Fans hoping to score tickets to Sunday’s NFC Championship Game between the Eagles and the San Francisco 49’er are largely out of luck.

Tickets were available via Ticketmaster Tuesday morning but were gone within a few minutes. Most fans who had logged onto the site were informed virtually there were no tickets available at the appointed hour.

“A joke.” That’s how Horsham resident and Eagles fan Sue Wilson described the process.

“I signed on and it said ‘Tickets for this event are not available until 10 o’clock,’” she recalled, and I asked, ‘Do you want to go into a waiting room?’

But at the stroke of ten, Wilson was informed no tickets were available. Most of them had been scooped up, likely by bots and would up in the hands of resale agents or scalpers (which many consider one and the same).

The process left Wilson frustrated. “It’s no longer possible for the normal person to log onto the site (and get tickets),” she said.

As of Wednesday morning, the best option for fans determined to be at Lincoln Financial Field for Sunday’s game (3 p.m. kickoff) was likely the resale market. But they should be prepared to part with a hefty sum of cash.

The cheapest ticket on StubHub on Wednesday listed for $626, a price that did not include a service charge that was reportedly double what it was during the regular season. The asking price for the most expensive ticket on the StubHub site was $5,396.

Seat Geek, another resale outlet, listed tickets from $501 to $8,710 each, before the service charge.

On Thursday afternoon advertised seats for the Eagles-49er’s game for $573 and standing-room tickets for $461. By contrast, tickets for the AFC Championship Game in Kansas City between the Chiefs and the Cincinnati Bengals were available on the same site for “just” $247.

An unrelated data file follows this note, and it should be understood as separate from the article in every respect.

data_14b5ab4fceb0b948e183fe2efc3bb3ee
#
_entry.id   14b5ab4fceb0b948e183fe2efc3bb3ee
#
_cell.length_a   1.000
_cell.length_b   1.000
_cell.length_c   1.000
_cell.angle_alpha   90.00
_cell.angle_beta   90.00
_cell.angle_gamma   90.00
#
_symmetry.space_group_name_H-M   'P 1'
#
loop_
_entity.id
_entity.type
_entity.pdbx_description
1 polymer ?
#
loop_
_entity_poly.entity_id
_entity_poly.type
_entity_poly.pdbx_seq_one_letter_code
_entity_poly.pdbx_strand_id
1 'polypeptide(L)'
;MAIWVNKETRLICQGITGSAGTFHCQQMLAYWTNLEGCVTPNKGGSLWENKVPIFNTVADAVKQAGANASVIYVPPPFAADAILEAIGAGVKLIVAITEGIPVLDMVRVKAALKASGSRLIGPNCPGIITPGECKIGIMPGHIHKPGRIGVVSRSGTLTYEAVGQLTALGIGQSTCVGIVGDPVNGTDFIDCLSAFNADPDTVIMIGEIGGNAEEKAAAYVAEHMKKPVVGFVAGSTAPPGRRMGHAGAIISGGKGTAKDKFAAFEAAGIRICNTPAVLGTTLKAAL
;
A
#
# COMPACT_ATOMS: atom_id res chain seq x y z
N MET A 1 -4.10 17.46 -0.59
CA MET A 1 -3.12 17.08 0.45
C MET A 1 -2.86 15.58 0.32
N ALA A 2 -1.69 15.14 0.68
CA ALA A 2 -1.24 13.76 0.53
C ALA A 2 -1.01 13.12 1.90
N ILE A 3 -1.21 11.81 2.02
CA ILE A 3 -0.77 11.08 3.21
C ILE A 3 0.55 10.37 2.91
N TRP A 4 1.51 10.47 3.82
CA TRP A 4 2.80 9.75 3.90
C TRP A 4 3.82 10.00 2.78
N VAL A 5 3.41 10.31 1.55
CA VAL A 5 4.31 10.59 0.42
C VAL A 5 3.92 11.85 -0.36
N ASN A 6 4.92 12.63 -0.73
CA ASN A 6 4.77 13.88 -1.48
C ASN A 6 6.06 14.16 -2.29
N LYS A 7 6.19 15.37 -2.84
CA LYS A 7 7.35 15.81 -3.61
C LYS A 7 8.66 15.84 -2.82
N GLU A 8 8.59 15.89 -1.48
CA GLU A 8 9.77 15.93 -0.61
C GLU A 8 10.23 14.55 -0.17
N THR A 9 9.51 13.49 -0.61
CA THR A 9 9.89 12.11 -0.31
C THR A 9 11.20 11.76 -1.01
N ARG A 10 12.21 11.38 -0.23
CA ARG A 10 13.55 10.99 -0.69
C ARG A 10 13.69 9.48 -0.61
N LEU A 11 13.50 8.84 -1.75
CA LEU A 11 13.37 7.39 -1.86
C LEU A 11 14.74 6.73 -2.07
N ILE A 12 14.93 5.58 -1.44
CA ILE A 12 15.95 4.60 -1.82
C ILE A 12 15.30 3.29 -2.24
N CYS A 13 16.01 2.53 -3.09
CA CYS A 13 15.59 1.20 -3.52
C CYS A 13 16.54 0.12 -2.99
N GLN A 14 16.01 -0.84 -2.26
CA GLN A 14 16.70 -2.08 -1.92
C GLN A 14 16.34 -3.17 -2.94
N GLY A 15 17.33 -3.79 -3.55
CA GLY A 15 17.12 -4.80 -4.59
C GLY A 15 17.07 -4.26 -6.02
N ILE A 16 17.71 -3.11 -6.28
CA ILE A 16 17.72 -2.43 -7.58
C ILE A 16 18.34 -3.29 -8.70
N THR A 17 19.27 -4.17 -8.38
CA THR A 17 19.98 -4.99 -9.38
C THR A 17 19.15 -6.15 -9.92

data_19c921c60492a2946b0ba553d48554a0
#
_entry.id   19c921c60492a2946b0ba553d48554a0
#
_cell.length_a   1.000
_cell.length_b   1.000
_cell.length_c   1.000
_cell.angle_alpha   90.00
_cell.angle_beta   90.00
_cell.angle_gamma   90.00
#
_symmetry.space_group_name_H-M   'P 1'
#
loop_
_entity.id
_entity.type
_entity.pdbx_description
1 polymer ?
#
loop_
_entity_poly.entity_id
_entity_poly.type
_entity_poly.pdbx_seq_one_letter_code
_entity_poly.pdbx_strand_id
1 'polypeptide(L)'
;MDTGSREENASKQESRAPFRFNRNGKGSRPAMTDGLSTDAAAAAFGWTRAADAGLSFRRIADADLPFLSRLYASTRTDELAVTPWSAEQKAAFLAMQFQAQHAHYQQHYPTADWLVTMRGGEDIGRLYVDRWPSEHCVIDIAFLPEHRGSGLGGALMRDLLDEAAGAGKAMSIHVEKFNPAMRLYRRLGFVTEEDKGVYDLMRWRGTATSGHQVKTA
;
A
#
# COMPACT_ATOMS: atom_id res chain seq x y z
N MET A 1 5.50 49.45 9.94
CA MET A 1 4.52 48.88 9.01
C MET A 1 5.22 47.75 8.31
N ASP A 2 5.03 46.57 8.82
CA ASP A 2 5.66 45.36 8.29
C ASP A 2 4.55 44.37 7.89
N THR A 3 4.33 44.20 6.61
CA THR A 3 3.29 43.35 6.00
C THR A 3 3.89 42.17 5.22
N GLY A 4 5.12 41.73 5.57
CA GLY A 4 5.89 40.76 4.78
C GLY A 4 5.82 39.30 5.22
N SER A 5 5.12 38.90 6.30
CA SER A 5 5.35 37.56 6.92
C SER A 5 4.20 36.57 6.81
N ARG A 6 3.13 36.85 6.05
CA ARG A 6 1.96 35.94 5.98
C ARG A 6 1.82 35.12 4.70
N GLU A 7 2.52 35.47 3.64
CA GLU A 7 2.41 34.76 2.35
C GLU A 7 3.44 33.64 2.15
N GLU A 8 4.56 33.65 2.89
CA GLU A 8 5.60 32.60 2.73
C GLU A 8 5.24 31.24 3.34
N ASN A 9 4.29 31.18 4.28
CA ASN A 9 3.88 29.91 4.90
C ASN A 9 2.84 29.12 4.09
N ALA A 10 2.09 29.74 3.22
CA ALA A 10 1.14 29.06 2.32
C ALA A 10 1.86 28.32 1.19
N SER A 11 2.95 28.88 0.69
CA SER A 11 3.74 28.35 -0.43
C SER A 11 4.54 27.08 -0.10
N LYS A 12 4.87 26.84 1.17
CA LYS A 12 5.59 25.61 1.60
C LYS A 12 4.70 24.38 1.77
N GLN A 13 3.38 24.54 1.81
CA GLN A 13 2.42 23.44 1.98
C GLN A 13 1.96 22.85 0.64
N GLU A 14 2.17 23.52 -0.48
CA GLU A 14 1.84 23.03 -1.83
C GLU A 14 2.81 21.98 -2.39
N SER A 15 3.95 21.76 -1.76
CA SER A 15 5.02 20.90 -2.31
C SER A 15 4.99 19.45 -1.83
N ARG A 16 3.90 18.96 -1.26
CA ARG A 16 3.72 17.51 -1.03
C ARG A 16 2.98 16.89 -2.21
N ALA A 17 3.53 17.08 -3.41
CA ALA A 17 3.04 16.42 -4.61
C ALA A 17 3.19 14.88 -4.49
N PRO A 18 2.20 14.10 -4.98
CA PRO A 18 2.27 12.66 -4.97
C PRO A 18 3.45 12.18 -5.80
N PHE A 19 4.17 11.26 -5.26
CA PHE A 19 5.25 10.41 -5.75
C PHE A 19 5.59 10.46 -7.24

And there are tickets available outside the normal resale outlets. In the course of researching this story several people reach out to this writer with tickets available. (Full disclosure; he will be watching Sunday’s game from the comfort of his brother in-law’s den).

And some fans are willing to pay any price.

“A friend of my sister in-law has a club box,” Wilson said. “They were offered $77,000 for it for Sunday’s game. You’re talking a hunk of change.

“I would never pay that for any entertainment experience.”

All this will pale in comparison to what will ensue if the Eagles win on Sunday and earn a place in the Super Bowl, which is scheduled for February 12 in Glendale, Arizona. Over the course of almost six decades (the first Super Bowl was played in January of 1967, although it wasn’t called the Super Bowl then) the game has become America’s biggest one-day sporting spectacle.

The numbers surrounding Super Bowl LVII (it’s the NFL’s idea to use Roman numerals) are staggering. According to Betway, some 109.9 million people will watch the game on Fox. It estimates that a 30-second commercial on the telecast will cost an advertiser $7 million.

There will be lots and lots of commercials and with the extra timeouts inserted into the telecast– specifically to allow for more commercials, plus with the lengthy halftime show the game itself will likely drag on interminably.

But fans watching on TV, whether at home or in a bar or a restaurant with friends may be the lucky ones, considering the out-of-pocket cost of attending the game in person.

The average cost of a ticket to the upcoming Super Bowl is $9,341, according to Betway. Add to that the cost of lodging, food, entertainment, plus the cost of traveling to Arizona and it becomes clear that being on site for the game requires a substantial investment.

But diehard Eagles fans are prepared to make that investment and more. Wilson’s brother, an Eagles season ticketholder, was in Minneapolis when the Eagles won the Super Bowl in February of 2018.

“It was a lifetime experience,” Wilson recalls. “Being a season ticketholder, he got a chance to buy tickets and he did.”

The cost of that Super Bowl ticket that year? $12,000.


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